New York City Pay Transparency Law Goes into Effect – Tips for Employers

After a series of amendments passed by the New York City Council in the Spring of 2022 postponed the effective date of the New York City Pay Transparency Law, the law finally went into effect on November 1, 2022.  Employers need to take swift action to ensure that their job advertisements comply with the law, if they haven’t already done so.  The law amended the New York City Human Rights Law (NYCHRL) to make it an unlawful employment practice for a covered employer to advertise a job, promotion, or job transfer without disclosing the minimum and maximum salary or hourly wage range of compensation for the position that the employer in good faith believes it would pay for the position.

A covered employers is any employer with four or more employees, including independent contractor and owners, or one or more domestic workers, that has at least one employee who works, at least in part, in New York City.  The law also covers employment agencies of any size. Temporary help firms that recruit, hire, and assign their own employees to perform work or services for other organizations to support or supplement the other organization’s workforce are exempt from the disclosure requirements.  However, employers that work with temporary help firms must follow the disclosure requirements.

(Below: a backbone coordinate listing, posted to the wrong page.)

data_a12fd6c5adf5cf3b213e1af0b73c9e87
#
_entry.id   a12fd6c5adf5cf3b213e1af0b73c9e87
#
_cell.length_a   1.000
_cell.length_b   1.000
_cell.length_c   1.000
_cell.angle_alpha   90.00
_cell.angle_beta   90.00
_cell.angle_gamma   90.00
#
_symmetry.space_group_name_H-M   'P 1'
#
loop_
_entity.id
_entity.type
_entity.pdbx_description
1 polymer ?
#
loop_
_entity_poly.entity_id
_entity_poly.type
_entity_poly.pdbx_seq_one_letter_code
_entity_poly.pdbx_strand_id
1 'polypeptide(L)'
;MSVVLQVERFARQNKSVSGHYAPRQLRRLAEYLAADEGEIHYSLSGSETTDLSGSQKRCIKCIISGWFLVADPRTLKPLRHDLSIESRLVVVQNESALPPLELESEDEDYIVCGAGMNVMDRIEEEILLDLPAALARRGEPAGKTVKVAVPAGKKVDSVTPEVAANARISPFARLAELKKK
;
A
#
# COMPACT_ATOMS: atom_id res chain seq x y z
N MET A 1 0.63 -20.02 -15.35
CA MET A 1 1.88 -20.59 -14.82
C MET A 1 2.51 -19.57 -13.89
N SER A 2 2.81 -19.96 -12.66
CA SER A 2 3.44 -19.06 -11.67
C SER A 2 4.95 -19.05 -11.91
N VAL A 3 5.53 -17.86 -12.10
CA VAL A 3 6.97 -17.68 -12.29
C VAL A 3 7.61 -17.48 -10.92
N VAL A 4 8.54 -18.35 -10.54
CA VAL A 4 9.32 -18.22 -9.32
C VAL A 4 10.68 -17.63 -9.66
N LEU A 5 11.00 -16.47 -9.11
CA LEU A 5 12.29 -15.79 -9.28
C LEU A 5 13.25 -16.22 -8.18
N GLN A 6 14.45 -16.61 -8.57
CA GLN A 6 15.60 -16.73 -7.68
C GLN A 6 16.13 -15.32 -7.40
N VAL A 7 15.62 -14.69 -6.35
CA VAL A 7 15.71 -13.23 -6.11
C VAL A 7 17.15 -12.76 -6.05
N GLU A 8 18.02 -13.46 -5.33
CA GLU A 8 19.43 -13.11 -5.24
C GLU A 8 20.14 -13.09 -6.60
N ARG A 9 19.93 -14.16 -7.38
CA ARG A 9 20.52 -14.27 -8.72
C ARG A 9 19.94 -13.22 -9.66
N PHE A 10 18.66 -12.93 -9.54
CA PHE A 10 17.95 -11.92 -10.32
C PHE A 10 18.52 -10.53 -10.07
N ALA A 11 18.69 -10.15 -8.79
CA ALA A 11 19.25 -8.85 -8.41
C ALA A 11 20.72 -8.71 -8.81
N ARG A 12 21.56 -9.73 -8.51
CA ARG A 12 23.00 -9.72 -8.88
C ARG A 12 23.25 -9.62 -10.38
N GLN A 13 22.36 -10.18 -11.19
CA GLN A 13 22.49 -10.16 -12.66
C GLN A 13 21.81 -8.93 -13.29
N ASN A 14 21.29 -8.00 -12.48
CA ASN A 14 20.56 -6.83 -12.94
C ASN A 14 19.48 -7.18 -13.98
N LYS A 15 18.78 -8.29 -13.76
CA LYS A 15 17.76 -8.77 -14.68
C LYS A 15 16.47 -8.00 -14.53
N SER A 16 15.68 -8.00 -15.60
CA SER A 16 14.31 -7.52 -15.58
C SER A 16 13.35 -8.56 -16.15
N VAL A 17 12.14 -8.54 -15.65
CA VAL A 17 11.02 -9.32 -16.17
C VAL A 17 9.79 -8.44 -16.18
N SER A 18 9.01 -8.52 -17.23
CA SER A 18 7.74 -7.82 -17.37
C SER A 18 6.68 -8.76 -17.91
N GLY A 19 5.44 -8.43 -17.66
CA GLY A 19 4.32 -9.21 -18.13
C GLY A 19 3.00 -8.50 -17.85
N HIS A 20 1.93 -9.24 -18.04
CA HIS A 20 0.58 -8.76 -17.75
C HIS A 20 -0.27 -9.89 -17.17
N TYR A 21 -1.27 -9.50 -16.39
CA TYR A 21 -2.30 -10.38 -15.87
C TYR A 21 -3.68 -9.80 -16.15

Prior guidance issued by the New York City Commission on Human Rights (the “Commission”) provides that the “salary” employers must disclose is the “base annual or hourly wage or rate of pay,” and it does not need to include other forms of compensation or benefits offered in connection with the advertised job, such as health insurance, 401K contributions or employer-funded pension plans, severance pay, overtime pay, commissions, tips, bonuses, and stock. The guidance also provides further instruction about how the law applies, which include the following highlights:

  • Coverage and Application
    • The four employees do not need to work in the same location, and they do not need to all work in New York City.